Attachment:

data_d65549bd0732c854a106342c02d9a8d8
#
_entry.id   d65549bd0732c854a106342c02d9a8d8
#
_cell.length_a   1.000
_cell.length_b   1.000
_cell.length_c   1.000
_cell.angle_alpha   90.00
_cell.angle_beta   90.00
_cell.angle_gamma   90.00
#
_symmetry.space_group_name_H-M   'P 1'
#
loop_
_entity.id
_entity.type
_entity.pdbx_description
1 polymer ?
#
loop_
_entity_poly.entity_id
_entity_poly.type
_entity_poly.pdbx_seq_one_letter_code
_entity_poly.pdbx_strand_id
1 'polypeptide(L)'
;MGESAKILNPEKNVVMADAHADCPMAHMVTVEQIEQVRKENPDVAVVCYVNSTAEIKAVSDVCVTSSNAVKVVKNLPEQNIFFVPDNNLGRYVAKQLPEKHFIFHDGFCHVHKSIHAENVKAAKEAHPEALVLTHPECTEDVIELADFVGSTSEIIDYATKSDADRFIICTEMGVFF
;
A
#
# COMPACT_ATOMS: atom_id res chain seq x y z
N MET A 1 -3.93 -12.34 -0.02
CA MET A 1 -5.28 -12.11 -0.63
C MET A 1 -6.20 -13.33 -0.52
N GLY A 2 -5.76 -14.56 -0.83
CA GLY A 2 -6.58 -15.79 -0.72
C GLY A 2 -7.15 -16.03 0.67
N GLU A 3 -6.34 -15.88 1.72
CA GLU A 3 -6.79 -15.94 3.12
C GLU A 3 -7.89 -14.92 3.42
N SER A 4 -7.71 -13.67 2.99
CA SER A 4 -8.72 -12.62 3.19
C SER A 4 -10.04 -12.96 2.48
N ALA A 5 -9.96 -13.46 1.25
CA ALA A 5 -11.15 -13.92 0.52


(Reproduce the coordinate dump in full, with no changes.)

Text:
data_d65549bd0732c854a106342c02d9a8d8
#
_entry.id   d65549bd0732c854a106342c02d9a8d8
#
_cell.length_a   1.000
_cell.length_b   1.000
_cell.length_c   1.000
_cell.angle_alpha   90.00
_cell.angle_beta   90.00
_cell.angle_gamma   90.00
#
_symmetry.space_group_name_H-M   'P 1'
#
loop_
_entity.id
_entity.type
_entity.pdbx_description
1 polymer ?
#
loop_
_entity_poly.entity_id
_entity_poly.type
_entity_poly.pdbx_seq_one_letter_code
_entity_poly.pdbx_strand_id
1 'polypeptide(L)'
;MGESAKILNPEKNVVMADAHADCPMAHMVTVEQIEQVRKENPDVAVVCYVNSTAEIKAVSDVCVTSSNAVKVVKNLPEQNIFFVPDNNLGRYVAKQLPEKHFIFHDGFCHVHKSIHAENVKAAKEAHPEALVLTHPECTEDVIELADFVGSTSEIIDYATKSDADRFIICTEMGVFF
;
A
#
# COMPACT_ATOMS: atom_id res chain seq x y z
N MET A 1 -3.93 -12.34 -0.02
CA MET A 1 -5.28 -12.11 -0.63
C MET A 1 -6.20 -13.33 -0.52
N GLY A 2 -5.76 -14.56 -0.83
CA GLY A 2 -6.58 -15.79 -0.72
C GLY A 2 -7.15 -16.03 0.67
N GLU A 3 -6.34 -15.88 1.72
CA GLU A 3 -6.79 -15.94 3.12
C GLU A 3 -7.89 -14.92 3.42
N SER A 4 -7.71 -13.67 2.99
CA SER A 4 -8.72 -12.62 3.19
C SER A 4 -10.04 -12.96 2.48
N ALA A 5 -9.96 -13.46 1.25
CA ALA A 5 -11.15 -13.92 0.52